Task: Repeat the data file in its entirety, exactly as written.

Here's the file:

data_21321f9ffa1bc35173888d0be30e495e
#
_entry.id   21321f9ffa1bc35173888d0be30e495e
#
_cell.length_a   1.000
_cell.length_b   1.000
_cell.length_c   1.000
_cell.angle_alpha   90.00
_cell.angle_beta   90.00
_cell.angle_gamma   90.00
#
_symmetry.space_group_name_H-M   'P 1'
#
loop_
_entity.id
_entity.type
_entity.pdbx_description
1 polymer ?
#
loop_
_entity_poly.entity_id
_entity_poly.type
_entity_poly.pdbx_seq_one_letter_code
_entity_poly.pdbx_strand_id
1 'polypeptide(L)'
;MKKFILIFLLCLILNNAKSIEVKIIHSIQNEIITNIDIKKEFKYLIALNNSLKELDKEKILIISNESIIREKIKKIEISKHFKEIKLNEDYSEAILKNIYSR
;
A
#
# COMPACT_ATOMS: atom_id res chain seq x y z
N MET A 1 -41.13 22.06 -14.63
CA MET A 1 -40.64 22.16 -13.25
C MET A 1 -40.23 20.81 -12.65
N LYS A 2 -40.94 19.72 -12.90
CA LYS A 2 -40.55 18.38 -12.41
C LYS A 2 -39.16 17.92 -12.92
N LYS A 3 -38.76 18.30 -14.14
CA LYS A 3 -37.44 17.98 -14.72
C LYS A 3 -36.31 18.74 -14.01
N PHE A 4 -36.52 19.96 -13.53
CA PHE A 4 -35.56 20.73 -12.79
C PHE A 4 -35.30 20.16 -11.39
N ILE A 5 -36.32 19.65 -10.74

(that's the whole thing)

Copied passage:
data_21321f9ffa1bc35173888d0be30e495e
#
_entry.id   21321f9ffa1bc35173888d0be30e495e
#
_cell.length_a   1.000
_cell.length_b   1.000
_cell.length_c   1.000
_cell.angle_alpha   90.00
_cell.angle_beta   90.00
_cell.angle_gamma   90.00
#
_symmetry.space_group_name_H-M   'P 1'
#
loop_
_entity.id
_entity.type
_entity.pdbx_description
1 polymer ?
#
loop_
_entity_poly.entity_id
_entity_poly.type
_entity_poly.pdbx_seq_one_letter_code
_entity_poly.pdbx_strand_id
1 'polypeptide(L)'
;MKKFILIFLLCLILNNAKSIEVKIIHSIQNEIITNIDIKKEFKYLIALNNSLKELDKEKILIISNESIIREKIKKIEISKHFKEIKLNEDYSEAILKNIYSR
;
A
#
# COMPACT_ATOMS: atom_id res chain seq x y z
N MET A 1 -41.13 22.06 -14.63
CA MET A 1 -40.64 22.16 -13.25
C MET A 1 -40.23 20.81 -12.65
N LYS A 2 -40.94 19.72 -12.90
CA LYS A 2 -40.55 18.38 -12.41
C LYS A 2 -39.16 17.92 -12.92
N LYS A 3 -38.76 18.30 -14.14
CA LYS A 3 -37.44 17.98 -14.72
C LYS A 3 -36.31 18.74 -14.01
N PHE A 4 -36.52 19.96 -13.53
CA PHE A 4 -35.56 20.73 -12.79
C PHE A 4 -35.30 20.16 -11.39
N ILE A 5 -36.32 19.65 -10.74